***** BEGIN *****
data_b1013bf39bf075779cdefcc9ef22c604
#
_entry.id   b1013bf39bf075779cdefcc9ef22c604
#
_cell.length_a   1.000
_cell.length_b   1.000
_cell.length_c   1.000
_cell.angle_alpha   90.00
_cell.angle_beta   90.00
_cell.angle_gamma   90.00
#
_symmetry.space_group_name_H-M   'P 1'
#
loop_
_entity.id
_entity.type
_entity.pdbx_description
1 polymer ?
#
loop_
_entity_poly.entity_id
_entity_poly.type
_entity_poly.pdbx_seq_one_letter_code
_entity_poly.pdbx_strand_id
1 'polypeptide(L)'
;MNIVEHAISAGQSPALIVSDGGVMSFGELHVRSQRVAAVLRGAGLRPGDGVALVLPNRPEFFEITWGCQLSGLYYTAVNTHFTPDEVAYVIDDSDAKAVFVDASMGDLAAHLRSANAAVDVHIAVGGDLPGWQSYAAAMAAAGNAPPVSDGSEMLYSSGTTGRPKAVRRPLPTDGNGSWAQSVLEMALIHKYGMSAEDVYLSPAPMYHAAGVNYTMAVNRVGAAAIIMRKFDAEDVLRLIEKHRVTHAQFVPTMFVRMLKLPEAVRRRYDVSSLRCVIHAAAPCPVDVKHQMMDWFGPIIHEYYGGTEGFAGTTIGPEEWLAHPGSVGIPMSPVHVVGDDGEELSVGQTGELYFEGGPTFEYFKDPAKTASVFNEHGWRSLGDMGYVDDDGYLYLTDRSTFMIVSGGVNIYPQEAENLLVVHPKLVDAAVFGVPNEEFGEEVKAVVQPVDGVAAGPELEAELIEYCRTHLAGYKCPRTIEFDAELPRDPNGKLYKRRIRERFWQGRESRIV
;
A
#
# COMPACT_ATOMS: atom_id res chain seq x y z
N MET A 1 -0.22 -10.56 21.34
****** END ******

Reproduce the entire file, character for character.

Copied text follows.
data_b1013bf39bf075779cdefcc9ef22c604
#
_entry.id   b1013bf39bf075779cdefcc9ef22c604
#
_cell.length_a   1.000
_cell.length_b   1.000
_cell.length_c   1.000
_cell.angle_alpha   90.00
_cell.angle_beta   90.00
_cell.angle_gamma   90.00
#
_symmetry.space_group_name_H-M   'P 1'
#
loop_
_entity.id
_entity.type
_entity.pdbx_description
1 polymer ?
#
loop_
_entity_poly.entity_id
_entity_poly.type
_entity_poly.pdbx_seq_one_letter_code
_entity_poly.pdbx_strand_id
1 'polypeptide(L)'
;MNIVEHAISAGQSPALIVSDGGVMSFGELHVRSQRVAAVLRGAGLRPGDGVALVLPNRPEFFEITWGCQLSGLYYTAVNTHFTPDEVAYVIDDSDAKAVFVDASMGDLAAHLRSANAAVDVHIAVGGDLPGWQSYAAAMAAAGNAPPVSDGSEMLYSSGTTGRPKAVRRPLPTDGNGSWAQSVLEMALIHKYGMSAEDVYLSPAPMYHAAGVNYTMAVNRVGAAAIIMRKFDAEDVLRLIEKHRVTHAQFVPTMFVRMLKLPEAVRRRYDVSSLRCVIHAAAPCPVDVKHQMMDWFGPIIHEYYGGTEGFAGTTIGPEEWLAHPGSVGIPMSPVHVVGDDGEELSVGQTGELYFEGGPTFEYFKDPAKTASVFNEHGWRSLGDMGYVDDDGYLYLTDRSTFMIVSGGVNIYPQEAENLLVVHPKLVDAAVFGVPNEEFGEEVKAVVQPVDGVAAGPELEAELIEYCRTHLAGYKCPRTIEFDAELPRDPNGKLYKRRIRERFWQGRESRIV
;
A
#
# COMPACT_ATOMS: atom_id res chain seq x y z
N MET A 1 -0.22 -10.56 21.34